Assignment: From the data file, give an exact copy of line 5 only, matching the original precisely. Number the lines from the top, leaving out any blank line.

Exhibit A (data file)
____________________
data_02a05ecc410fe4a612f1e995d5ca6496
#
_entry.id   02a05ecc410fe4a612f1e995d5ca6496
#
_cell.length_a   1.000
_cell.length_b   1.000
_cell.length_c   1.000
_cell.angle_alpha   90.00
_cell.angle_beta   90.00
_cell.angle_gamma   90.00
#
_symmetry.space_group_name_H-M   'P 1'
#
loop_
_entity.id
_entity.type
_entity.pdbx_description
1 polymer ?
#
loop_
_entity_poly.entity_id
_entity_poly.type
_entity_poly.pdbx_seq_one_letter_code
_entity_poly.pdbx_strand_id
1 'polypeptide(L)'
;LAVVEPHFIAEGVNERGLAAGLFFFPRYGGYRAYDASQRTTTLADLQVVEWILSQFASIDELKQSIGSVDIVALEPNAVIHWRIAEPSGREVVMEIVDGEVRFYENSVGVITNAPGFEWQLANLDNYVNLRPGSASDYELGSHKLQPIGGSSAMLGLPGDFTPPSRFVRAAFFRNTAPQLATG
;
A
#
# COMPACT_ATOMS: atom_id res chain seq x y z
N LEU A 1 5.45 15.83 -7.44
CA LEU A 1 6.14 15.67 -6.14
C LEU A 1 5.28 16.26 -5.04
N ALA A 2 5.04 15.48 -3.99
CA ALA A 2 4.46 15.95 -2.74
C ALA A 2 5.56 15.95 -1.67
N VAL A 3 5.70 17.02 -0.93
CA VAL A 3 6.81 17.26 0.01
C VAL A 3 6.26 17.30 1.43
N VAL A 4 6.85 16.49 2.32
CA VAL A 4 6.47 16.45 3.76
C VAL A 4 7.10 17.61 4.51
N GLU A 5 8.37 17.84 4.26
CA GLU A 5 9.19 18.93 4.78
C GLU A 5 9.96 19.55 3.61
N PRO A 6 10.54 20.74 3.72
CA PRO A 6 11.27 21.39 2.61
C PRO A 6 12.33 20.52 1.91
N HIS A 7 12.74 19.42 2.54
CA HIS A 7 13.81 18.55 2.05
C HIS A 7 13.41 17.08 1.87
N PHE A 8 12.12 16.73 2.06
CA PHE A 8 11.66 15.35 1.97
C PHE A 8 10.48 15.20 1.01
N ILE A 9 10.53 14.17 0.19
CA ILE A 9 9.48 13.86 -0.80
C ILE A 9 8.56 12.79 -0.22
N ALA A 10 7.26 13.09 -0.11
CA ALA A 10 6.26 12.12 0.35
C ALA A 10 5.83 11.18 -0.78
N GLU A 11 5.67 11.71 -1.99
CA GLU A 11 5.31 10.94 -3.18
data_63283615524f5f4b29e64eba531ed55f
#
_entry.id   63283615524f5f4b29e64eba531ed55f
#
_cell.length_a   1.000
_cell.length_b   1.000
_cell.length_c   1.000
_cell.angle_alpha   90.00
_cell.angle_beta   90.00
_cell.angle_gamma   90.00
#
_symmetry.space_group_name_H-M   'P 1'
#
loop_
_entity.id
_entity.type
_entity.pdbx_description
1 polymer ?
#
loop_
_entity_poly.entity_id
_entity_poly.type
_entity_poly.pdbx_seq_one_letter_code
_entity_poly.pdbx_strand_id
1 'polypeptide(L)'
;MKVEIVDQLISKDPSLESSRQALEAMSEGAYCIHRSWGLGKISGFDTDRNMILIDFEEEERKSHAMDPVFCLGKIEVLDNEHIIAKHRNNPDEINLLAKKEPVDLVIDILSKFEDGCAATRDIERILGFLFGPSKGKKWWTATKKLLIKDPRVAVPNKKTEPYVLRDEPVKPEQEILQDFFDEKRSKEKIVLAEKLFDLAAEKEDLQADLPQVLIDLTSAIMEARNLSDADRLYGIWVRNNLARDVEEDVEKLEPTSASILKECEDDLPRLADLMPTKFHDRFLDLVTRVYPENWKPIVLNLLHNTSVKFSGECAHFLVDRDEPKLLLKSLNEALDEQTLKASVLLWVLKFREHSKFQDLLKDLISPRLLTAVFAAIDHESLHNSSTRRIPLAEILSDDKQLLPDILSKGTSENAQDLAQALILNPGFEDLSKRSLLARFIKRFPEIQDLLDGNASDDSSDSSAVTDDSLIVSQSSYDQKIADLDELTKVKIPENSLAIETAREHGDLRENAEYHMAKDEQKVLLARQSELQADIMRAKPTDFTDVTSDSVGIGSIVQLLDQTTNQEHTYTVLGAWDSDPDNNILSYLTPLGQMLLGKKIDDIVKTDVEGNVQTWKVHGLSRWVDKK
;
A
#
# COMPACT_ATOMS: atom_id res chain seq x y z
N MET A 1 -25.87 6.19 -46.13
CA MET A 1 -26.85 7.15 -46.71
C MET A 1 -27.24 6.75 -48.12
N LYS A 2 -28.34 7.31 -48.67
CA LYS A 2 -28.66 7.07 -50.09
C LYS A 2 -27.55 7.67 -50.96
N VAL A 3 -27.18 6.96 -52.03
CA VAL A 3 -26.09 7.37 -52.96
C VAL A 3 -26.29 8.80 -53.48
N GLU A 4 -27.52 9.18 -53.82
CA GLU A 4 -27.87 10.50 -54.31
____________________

_cell.length_a   1.000